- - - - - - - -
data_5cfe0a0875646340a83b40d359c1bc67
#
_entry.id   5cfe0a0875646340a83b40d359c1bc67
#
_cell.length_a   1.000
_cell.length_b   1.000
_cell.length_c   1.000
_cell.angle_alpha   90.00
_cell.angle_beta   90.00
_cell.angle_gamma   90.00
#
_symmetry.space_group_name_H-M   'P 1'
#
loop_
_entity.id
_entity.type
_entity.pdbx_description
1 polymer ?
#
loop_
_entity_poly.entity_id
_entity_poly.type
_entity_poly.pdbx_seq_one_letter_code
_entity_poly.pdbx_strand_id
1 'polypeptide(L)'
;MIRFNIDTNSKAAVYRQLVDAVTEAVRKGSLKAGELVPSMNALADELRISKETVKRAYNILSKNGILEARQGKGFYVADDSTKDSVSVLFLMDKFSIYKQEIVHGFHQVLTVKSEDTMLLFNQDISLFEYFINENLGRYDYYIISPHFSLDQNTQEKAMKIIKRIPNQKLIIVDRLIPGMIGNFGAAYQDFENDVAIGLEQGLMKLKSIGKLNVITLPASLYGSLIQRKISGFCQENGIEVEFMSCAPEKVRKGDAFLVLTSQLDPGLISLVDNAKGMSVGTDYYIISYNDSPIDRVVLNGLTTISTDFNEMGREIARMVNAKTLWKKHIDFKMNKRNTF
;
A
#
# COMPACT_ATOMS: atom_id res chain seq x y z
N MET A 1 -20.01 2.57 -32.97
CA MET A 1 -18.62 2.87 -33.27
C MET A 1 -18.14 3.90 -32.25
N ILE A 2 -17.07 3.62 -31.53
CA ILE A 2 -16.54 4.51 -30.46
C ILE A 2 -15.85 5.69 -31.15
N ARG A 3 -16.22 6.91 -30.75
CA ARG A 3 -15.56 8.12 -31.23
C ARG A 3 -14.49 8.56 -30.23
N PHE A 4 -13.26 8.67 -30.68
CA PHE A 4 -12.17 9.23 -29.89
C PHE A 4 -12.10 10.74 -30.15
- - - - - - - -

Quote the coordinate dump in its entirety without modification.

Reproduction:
data_5cfe0a0875646340a83b40d359c1bc67
#
_entry.id   5cfe0a0875646340a83b40d359c1bc67
#
_cell.length_a   1.000
_cell.length_b   1.000
_cell.length_c   1.000
_cell.angle_alpha   90.00
_cell.angle_beta   90.00
_cell.angle_gamma   90.00
#
_symmetry.space_group_name_H-M   'P 1'
#
loop_
_entity.id
_entity.type
_entity.pdbx_description
1 polymer ?
#
loop_
_entity_poly.entity_id
_entity_poly.type
_entity_poly.pdbx_seq_one_letter_code
_entity_poly.pdbx_strand_id
1 'polypeptide(L)'
;MIRFNIDTNSKAAVYRQLVDAVTEAVRKGSLKAGELVPSMNALADELRISKETVKRAYNILSKNGILEARQGKGFYVADDSTKDSVSVLFLMDKFSIYKQEIVHGFHQVLTVKSEDTMLLFNQDISLFEYFINENLGRYDYYIISPHFSLDQNTQEKAMKIIKRIPNQKLIIVDRLIPGMIGNFGAAYQDFENDVAIGLEQGLMKLKSIGKLNVITLPASLYGSLIQRKISGFCQENGIEVEFMSCAPEKVRKGDAFLVLTSQLDPGLISLVDNAKGMSVGTDYYIISYNDSPIDRVVLNGLTTISTDFNEMGREIARMVNAKTLWKKHIDFKMNKRNTF
;
A
#
# COMPACT_ATOMS: atom_id res chain seq x y z
N MET A 1 -20.01 2.57 -32.97
CA MET A 1 -18.62 2.87 -33.27
C MET A 1 -18.14 3.90 -32.25
N ILE A 2 -17.07 3.62 -31.53
CA ILE A 2 -16.54 4.51 -30.46
C ILE A 2 -15.85 5.69 -31.15
N ARG A 3 -16.22 6.91 -30.75
CA ARG A 3 -15.56 8.12 -31.23
C ARG A 3 -14.49 8.56 -30.23
N PHE A 4 -13.26 8.67 -30.68
CA PHE A 4 -12.17 9.23 -29.89
C PHE A 4 -12.10 10.74 -30.15